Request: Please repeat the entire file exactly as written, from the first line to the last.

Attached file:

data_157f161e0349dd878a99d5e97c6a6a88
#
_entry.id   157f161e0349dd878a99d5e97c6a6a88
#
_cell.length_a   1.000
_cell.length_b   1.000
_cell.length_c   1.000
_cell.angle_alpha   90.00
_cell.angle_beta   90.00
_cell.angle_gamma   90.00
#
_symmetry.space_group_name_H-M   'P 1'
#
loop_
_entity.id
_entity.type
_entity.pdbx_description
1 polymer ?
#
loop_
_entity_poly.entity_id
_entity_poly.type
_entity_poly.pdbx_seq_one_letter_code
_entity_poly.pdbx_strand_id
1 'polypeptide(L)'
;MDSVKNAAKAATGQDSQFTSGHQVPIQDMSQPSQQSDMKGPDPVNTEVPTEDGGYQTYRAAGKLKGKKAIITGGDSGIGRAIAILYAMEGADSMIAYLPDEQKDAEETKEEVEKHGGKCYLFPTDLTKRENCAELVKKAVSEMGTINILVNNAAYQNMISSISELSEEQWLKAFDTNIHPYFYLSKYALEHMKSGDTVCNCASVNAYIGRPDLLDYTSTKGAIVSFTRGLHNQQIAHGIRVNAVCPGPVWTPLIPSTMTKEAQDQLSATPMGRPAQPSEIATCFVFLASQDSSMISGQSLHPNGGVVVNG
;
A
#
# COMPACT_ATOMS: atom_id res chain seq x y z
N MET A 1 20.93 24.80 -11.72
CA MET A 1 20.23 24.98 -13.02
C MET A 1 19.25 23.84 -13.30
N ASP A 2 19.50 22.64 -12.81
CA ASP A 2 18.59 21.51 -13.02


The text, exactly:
data_157f161e0349dd878a99d5e97c6a6a88
#
_entry.id   157f161e0349dd878a99d5e97c6a6a88
#
_cell.length_a   1.000
_cell.length_b   1.000
_cell.length_c   1.000
_cell.angle_alpha   90.00
_cell.angle_beta   90.00
_cell.angle_gamma   90.00
#
_symmetry.space_group_name_H-M   'P 1'
#
loop_
_entity.id
_entity.type
_entity.pdbx_description
1 polymer ?
#
loop_
_entity_poly.entity_id
_entity_poly.type
_entity_poly.pdbx_seq_one_letter_code
_entity_poly.pdbx_strand_id
1 'polypeptide(L)'
;MDSVKNAAKAATGQDSQFTSGHQVPIQDMSQPSQQSDMKGPDPVNTEVPTEDGGYQTYRAAGKLKGKKAIITGGDSGIGRAIAILYAMEGADSMIAYLPDEQKDAEETKEEVEKHGGKCYLFPTDLTKRENCAELVKKAVSEMGTINILVNNAAYQNMISSISELSEEQWLKAFDTNIHPYFYLSKYALEHMKSGDTVCNCASVNAYIGRPDLLDYTSTKGAIVSFTRGLHNQQIAHGIRVNAVCPGPVWTPLIPSTMTKEAQDQLSATPMGRPAQPSEIATCFVFLASQDSSMISGQSLHPNGGVVVNG
;
A
#
# COMPACT_ATOMS: atom_id res chain seq x y z
N MET A 1 20.93 24.80 -11.72
CA MET A 1 20.23 24.98 -13.02
C MET A 1 19.25 23.84 -13.30
N ASP A 2 19.50 22.64 -12.81
CA ASP A 2 18.59 21.51 -13.02